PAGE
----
Down in Greenville, S.C., where Bob Jones University knows first hand that the IRS can strip you of your tax exemption if the government disagrees with your views on marriage (they were morally wrong on interracial marriage but have long since corrected the un-Christian aberration), John Kasich was asked why he refused to sign a pledge to prioritize and pass FADA, which would prevent such government discrimination against gay marriage dissenters, including Bob Jones University.
He expressed ignorance of the legislation when he was asked by the South Carolina Southern Baptist Convention, the South Carolina Catholic Church, and the Palmetto Family Council, among others, to pledge to prioritize and pass it in his first 100 days of office, according to The Greenville News:
Kasich was the only Republican presidential candidate who didn’t respond to a request from a coalition of social conservatives to pledge support for the proposed First Amendment Defense Act, according to the coalition.
The legislation is designed to protect individuals and organizations from being punished by the federal government for holding beliefs in traditional marriage, according to backers, who at the national level include the American Principles Project and the Family Research Council.
In South Carolina, supporters include the South Carolina Baptist Convention, the Roman Catholic Diocese of Charleston, the Palmetto Family Alliance, and the Christian Worldview Center at North Greenville University.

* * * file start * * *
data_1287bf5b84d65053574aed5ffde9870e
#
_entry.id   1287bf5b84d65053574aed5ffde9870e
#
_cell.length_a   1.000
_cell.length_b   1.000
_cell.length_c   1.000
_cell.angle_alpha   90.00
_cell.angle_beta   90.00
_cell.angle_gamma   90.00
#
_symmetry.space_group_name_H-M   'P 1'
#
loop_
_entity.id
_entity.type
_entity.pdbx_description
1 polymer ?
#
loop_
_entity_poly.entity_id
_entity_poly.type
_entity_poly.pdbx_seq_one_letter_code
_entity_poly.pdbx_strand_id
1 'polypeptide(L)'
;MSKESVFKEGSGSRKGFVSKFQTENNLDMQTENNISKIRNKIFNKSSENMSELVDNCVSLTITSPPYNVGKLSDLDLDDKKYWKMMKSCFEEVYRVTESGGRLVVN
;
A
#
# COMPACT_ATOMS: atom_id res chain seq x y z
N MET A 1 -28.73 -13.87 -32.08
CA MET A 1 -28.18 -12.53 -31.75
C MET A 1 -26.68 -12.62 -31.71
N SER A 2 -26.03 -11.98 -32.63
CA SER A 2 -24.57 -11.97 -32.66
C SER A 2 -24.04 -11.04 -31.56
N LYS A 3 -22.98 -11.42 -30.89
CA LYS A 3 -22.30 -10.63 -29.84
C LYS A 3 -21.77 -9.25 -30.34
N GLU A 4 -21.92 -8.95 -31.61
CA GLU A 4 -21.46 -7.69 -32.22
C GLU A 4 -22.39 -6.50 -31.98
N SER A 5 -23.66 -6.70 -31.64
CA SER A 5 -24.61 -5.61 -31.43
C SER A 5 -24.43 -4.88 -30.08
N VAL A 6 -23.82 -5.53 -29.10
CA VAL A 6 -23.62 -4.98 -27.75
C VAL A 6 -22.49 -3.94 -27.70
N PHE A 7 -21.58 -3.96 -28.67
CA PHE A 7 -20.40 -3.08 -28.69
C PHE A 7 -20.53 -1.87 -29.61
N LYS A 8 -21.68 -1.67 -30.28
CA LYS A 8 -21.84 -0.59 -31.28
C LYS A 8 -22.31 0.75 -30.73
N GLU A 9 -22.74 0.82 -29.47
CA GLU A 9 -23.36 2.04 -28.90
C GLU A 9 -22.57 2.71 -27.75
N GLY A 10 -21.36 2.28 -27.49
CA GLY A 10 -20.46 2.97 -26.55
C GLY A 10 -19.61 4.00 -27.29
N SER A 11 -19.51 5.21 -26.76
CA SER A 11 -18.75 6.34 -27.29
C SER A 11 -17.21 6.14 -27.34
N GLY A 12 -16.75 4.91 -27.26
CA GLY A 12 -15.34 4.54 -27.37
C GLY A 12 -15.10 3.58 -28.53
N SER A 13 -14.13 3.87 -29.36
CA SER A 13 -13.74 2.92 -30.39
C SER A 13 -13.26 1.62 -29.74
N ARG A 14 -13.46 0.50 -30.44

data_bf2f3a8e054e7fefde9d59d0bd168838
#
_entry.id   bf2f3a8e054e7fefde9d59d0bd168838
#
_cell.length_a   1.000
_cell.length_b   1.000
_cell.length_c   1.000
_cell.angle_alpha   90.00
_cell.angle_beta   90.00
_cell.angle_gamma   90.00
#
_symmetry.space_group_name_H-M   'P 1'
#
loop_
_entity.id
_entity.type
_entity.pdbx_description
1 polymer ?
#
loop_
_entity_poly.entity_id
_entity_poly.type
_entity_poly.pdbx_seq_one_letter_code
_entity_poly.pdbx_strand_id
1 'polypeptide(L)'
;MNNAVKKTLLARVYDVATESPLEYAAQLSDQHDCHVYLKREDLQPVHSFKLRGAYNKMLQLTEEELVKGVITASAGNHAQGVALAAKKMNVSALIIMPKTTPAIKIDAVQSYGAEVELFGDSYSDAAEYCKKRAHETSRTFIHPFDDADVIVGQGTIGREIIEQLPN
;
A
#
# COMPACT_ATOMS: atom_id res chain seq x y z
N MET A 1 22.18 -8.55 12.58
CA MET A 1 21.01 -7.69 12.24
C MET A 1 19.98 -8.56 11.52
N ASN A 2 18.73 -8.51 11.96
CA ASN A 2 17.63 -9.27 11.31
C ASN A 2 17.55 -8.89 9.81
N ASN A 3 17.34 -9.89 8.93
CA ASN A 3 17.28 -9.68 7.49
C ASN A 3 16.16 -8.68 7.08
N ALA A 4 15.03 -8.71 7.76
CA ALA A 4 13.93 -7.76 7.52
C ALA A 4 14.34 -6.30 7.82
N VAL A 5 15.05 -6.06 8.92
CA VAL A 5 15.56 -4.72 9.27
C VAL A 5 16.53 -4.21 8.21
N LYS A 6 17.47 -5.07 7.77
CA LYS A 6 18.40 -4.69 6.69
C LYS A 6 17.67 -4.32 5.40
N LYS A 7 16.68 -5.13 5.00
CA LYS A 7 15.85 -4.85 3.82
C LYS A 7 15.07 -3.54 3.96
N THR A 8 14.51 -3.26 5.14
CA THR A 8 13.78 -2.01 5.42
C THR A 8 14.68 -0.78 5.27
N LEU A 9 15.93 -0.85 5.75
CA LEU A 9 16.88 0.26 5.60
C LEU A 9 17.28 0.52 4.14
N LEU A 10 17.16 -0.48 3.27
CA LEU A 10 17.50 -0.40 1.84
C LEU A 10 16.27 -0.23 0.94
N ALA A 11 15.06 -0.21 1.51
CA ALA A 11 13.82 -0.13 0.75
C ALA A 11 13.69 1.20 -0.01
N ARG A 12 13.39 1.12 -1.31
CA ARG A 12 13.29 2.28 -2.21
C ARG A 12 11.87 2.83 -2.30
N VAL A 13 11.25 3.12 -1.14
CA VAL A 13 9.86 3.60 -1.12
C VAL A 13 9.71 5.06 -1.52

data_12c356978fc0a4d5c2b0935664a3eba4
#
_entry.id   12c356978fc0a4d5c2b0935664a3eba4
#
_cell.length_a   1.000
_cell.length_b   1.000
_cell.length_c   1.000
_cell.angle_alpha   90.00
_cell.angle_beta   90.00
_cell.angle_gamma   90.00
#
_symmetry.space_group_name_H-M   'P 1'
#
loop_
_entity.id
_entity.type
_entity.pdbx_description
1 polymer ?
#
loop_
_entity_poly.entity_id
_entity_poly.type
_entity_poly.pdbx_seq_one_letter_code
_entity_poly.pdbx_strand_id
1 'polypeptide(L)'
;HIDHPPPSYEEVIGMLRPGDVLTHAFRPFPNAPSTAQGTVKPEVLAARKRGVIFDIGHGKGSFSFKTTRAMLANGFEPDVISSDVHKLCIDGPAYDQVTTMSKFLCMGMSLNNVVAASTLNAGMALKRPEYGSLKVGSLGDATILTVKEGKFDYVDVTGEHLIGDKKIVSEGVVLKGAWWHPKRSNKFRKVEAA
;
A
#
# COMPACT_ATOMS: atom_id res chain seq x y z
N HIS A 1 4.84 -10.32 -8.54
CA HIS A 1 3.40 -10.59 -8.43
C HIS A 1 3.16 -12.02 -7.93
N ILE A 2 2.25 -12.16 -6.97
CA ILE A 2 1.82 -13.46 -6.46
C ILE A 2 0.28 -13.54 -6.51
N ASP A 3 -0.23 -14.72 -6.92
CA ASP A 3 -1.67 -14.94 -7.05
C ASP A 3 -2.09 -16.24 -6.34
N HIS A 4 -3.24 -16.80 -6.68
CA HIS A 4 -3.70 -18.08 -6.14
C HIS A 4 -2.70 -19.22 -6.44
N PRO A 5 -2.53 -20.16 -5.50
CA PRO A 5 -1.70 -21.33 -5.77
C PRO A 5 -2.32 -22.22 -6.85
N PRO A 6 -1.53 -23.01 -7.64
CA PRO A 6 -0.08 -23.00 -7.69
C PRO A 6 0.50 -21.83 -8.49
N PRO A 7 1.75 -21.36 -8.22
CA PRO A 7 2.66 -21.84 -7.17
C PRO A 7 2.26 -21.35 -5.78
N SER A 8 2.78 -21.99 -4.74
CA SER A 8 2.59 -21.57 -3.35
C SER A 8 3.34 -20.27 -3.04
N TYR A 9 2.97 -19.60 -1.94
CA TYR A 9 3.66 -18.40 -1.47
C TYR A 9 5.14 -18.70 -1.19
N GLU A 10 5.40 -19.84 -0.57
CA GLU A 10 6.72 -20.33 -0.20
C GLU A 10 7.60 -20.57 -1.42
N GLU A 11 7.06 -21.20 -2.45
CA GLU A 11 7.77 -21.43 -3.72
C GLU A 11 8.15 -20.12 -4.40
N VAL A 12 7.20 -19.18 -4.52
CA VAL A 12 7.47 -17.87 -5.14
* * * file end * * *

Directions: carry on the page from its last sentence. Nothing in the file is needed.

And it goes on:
Members of the coalition raised the issue at a press conference at Bob Jones University on Friday just before a presidential candidate forum.
They said three of the remaining GOP White House hopefuls – Cruz, Rubio and Carson – had signed their pledge.
Bush expressed support for the proposal, though said he doesn’t sign pledges, and Trump said he’d sign the legislation as president if Congress deems it a priority.
Asked about the issue Tuesday, Kasich said, “I don’t know what that means. I’d have to see what the pledge is.
“I mean, if we’re saying that if you own a donut shop you shouldn’t sell a donut to somebody who’s divorced or something like that, then I kind of have a problem with that.
“But nobody should infringe on the rights of religious institutions to practice their faith inside of their operations.”
Gov. Kasich, we’d be glad to brief you on the bill, which nine faithful Catholic colleges just told Speaker Paul Ryan is urgently needed right now to protect their right to exist in America today.
No, the divorced need not fear they will not get donuts. Can you pause a moment and take seriously the reality that the Left is redefining Christian (and other traditional faiths’) views on sex and marriage as bigotry and hatred, and will you stand in the gap? The people of South Carolina deserve an answer.
Maggie Gallagher is a senior fellow at the American Principles Project.